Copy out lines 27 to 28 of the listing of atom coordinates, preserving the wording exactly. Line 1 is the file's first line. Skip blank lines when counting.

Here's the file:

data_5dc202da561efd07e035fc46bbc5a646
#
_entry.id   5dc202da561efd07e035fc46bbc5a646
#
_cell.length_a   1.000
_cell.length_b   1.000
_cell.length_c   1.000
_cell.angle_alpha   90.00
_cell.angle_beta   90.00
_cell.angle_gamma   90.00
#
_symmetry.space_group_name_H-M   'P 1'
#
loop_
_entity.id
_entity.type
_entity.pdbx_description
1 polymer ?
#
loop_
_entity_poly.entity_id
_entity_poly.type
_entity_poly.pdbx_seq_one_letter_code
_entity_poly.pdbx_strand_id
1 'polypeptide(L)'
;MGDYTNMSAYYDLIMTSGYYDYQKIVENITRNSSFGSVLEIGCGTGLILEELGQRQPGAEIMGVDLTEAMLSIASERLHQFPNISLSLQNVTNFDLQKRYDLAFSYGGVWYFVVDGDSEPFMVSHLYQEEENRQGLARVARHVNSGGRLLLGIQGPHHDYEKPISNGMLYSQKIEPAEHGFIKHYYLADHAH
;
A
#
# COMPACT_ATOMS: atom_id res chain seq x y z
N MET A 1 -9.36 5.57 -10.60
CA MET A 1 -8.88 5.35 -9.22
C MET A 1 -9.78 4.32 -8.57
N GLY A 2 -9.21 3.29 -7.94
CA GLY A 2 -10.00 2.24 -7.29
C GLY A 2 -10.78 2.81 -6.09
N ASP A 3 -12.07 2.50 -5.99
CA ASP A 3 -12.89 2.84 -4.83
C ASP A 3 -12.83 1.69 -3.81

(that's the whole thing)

;
A